When the Wild Card was introduced into baseball in 1994, the Mets were mostly hopeless, yet this extra playoff spot allowed me a touch more hope. So I invoked the 14th Amendment (or perhaps it was Rule V) and decided that if the Mets were five out of the Wild Card at the end of July, they were a contender. This was back when the Mets were nobody’s idea of a contender, so the idea that they could be judged one, by whatever standard you could reasonably apply, was an intoxicating one.
The Five Games Out/End Of July rule did not come into play for several years. The Mets were Nowheresville in 1994 and 1995 at that stage of those seasons and they peaked a touch too soon in 1996 (if being two games under .500 and 4½ out, sixth in line to the Wild Card on July 17, could be said to involve peaking). Then came a bunch of years, 1997-2000, when the Mets played well above the minimum criteria I had set for them and there was no need to split half-game hairs. They were legitimate contenders.
2002 was the first time I had to apply FGO/EOJ in earnest. The Mets had fallen prohibitively behind the Braves in the N.L. East and were generally sluggish in their approach to their jobs, yet I looked up from their Alomar/Vaughn morass and there they were: four games above .500 and 4½ out behind the Dodgers, with the Giants the only other team ahead of them on July 31. That certified them more or less contenders — more, really — so I was forced to take them seriously. So was Steve Phillips, who acquired four playoff-chase reinforcements (giving up, among others, an anonymous minor leaguer named Jason Bay in the process, proving, perhaps, that Steve Phillips possessed extraordinary long-term vision). Thus fortified by the presence of John Thomson, Mark Little, Jason Middlebrook and Steve Reed, I settled in for a spirited run at the National League Wild Card, and…the Mets went poof! They lost five straight to open August and soon dropped a dozen in a row besides.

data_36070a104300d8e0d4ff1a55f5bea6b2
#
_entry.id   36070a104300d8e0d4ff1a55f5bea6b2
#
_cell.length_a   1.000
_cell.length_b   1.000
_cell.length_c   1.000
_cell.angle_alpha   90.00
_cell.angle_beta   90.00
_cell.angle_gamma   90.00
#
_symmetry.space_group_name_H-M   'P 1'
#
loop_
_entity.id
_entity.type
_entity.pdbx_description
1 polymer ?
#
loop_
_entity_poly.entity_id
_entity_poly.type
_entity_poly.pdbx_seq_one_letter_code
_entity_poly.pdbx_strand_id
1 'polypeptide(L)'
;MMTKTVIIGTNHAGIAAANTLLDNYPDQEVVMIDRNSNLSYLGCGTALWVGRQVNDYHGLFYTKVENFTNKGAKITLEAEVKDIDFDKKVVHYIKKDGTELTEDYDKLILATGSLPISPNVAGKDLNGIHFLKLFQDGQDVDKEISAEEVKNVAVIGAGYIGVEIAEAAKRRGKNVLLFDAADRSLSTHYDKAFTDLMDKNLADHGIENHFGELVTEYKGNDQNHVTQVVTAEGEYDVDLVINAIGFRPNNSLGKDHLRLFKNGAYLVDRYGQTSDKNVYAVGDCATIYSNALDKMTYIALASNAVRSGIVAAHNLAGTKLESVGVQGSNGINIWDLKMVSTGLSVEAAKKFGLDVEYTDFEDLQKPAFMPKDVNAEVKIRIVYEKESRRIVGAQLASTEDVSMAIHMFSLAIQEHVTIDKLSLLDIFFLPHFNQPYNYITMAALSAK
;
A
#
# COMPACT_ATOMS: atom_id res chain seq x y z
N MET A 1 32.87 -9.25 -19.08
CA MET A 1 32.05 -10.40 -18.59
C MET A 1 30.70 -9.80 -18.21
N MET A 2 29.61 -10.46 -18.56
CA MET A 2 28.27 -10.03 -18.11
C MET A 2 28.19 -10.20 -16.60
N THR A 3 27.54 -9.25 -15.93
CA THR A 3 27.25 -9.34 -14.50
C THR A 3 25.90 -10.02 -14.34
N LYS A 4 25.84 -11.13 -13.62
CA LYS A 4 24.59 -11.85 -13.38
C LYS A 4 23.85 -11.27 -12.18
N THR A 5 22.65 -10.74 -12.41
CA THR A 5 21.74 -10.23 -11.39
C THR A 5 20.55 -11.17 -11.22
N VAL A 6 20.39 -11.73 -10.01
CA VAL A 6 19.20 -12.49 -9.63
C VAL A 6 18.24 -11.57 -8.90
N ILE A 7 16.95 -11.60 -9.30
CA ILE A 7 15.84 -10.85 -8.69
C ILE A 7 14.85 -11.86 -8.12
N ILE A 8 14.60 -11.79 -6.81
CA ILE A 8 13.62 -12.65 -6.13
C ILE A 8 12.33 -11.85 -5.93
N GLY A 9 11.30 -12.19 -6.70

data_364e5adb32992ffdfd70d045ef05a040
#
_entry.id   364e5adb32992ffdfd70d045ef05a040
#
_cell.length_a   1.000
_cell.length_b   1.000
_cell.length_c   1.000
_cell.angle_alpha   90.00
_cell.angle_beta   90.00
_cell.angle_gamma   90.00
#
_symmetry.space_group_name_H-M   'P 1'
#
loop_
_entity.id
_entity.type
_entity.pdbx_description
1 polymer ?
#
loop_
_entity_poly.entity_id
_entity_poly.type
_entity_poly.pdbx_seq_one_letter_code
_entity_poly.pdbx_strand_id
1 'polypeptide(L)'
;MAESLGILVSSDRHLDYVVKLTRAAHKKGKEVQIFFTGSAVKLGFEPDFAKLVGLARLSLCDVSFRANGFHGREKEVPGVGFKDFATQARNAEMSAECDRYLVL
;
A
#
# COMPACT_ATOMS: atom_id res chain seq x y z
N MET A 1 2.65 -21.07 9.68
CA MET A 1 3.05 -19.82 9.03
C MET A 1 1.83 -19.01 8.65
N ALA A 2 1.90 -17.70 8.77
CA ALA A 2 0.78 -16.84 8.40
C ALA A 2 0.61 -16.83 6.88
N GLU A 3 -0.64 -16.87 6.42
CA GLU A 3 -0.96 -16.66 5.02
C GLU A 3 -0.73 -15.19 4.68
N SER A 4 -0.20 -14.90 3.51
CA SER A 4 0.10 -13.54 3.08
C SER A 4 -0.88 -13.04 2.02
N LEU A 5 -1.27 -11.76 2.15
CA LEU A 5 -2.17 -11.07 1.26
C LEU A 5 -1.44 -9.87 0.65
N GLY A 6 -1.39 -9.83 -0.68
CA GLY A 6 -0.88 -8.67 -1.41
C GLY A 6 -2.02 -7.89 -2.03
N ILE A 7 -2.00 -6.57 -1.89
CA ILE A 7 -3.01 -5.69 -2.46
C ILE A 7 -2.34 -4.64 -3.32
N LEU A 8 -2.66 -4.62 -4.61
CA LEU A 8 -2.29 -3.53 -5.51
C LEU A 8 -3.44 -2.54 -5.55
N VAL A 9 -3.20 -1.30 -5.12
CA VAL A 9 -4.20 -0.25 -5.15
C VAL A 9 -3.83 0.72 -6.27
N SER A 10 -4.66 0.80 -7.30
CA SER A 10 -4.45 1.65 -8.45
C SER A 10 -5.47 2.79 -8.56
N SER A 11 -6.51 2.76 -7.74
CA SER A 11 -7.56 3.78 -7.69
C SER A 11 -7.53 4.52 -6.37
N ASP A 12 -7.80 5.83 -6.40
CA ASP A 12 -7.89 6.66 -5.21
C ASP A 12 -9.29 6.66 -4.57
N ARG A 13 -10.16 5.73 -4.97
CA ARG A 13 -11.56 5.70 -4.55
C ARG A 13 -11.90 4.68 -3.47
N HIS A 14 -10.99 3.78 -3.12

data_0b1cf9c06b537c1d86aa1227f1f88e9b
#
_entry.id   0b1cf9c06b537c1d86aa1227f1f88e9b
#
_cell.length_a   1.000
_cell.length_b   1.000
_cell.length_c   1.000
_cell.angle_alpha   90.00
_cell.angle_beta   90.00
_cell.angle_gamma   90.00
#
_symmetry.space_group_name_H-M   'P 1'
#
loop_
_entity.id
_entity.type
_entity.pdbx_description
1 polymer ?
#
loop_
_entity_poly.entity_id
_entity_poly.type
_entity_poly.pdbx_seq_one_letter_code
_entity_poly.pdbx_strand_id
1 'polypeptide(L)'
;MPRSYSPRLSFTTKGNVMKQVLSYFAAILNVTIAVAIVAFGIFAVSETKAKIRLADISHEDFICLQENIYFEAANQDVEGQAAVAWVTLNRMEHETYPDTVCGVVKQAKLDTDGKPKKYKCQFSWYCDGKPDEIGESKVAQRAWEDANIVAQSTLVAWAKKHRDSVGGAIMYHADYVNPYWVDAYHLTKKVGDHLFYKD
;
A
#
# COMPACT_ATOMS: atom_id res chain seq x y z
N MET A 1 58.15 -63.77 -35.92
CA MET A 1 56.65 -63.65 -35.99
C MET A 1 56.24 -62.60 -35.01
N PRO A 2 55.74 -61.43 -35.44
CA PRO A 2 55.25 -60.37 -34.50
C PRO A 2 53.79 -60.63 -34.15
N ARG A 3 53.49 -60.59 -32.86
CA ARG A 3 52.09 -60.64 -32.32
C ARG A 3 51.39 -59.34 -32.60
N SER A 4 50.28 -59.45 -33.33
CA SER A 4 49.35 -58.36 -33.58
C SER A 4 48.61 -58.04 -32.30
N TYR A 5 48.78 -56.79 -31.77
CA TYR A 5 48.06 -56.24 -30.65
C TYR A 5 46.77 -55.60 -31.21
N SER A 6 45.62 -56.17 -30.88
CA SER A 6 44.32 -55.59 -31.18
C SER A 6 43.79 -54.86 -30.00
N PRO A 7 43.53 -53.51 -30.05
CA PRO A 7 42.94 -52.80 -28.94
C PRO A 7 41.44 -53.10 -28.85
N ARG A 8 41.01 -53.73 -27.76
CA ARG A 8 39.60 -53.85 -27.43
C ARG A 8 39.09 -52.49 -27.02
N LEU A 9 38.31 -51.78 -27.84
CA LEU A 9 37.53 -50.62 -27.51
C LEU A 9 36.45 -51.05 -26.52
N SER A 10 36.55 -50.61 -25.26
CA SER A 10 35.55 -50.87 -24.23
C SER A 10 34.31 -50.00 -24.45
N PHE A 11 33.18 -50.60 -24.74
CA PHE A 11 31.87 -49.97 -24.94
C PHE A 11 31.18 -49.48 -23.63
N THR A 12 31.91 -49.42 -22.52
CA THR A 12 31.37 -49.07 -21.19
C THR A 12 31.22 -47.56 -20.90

In 2002, Keith Hernandez, then of MSG Network, wrote that the Mets “quit,” which was too tough a word for those Mets’ delicate sensibilities. To borrow the nomenclature of the cuddlier Keith we hear on SNY these days, it was as if they had applied “vanishing cream” and disappeared. However you framed it, the Mets of nine years ago only looked like contenders on paper, and then not at all after July ended.
Following that bracing experience, I kind of forgot about FGO/EOJ and went with my best available read of the subject. When the Mets were kind of close with a decent interval of schedule remaining, was there any reason to believe they were contenders? Could I picture them hanging on, gaining ground, compelling me to care about them more than habitually or nominally? Would I…should I get sucked into obsessing over their remote chances enough so that when a likely letdown occurred, it would be worth the anguish I would endure?
That’s where I am now, at the question mark.
I never — never — dreamed that 2011 would ask me to give this matter any thought. Once the Mets stopped being 5-13 in April, I took that as the victory. There were ups, there were (as I saw it) inevitable downs and there were surprising rebounds. And then there’d be downs, and I’d tell them, that’s OK, I know you’re not really any good, whatever you do the rest of the way is fine, I know it won’t be much.
Then, suddenly, there are more ups, a few downs, another rebound. The funny thing about the downs is they don’t last long and they don’t seem to be keyed to what you’d assume would be fatal setbacks.
Injury after injury…not that much of a factor.
More inexperience than experience…experience simply gathers the more the inexperienced play.